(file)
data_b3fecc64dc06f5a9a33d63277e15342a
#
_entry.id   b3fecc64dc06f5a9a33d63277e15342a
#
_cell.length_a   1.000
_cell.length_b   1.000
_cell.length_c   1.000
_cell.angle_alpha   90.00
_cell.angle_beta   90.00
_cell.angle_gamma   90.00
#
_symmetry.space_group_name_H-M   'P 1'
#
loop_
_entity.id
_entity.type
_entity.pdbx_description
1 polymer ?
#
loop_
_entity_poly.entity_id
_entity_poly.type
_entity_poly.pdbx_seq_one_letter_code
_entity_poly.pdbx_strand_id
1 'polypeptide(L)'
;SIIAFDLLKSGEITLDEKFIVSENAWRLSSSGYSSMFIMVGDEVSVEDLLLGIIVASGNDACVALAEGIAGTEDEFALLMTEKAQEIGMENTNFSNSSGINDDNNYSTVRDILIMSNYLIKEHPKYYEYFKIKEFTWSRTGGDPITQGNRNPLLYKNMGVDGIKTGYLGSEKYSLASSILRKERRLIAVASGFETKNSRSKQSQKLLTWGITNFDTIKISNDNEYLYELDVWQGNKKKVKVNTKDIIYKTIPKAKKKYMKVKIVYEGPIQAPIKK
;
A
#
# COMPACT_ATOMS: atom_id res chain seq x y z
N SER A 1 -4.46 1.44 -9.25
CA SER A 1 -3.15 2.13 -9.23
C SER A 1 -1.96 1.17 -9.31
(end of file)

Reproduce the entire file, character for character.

data_b3fecc64dc06f5a9a33d63277e15342a
#
_entry.id   b3fecc64dc06f5a9a33d63277e15342a
#
_cell.length_a   1.000
_cell.length_b   1.000
_cell.length_c   1.000
_cell.angle_alpha   90.00
_cell.angle_beta   90.00
_cell.angle_gamma   90.00
#
_symmetry.space_group_name_H-M   'P 1'
#
loop_
_entity.id
_entity.type
_entity.pdbx_description
1 polymer ?
#
loop_
_entity_poly.entity_id
_entity_poly.type
_entity_poly.pdbx_seq_one_letter_code
_entity_poly.pdbx_strand_id
1 'polypeptide(L)'
;SIIAFDLLKSGEITLDEKFIVSENAWRLSSSGYSSMFIMVGDEVSVEDLLLGIIVASGNDACVALAEGIAGTEDEFALLMTEKAQEIGMENTNFSNSSGINDDNNYSTVRDILIMSNYLIKEHPKYYEYFKIKEFTWSRTGGDPITQGNRNPLLYKNMGVDGIKTGYLGSEKYSLASSILRKERRLIAVASGFETKNSRSKQSQKLLTWGITNFDTIKISNDNEYLYELDVWQGNKKKVKVNTKDIIYKTIPKAKKKYMKVKIVYEGPIQAPIKK
;
A
#
# COMPACT_ATOMS: atom_id res chain seq x y z
N SER A 1 -4.46 1.44 -9.25
CA SER A 1 -3.15 2.13 -9.23
C SER A 1 -1.96 1.17 -9.31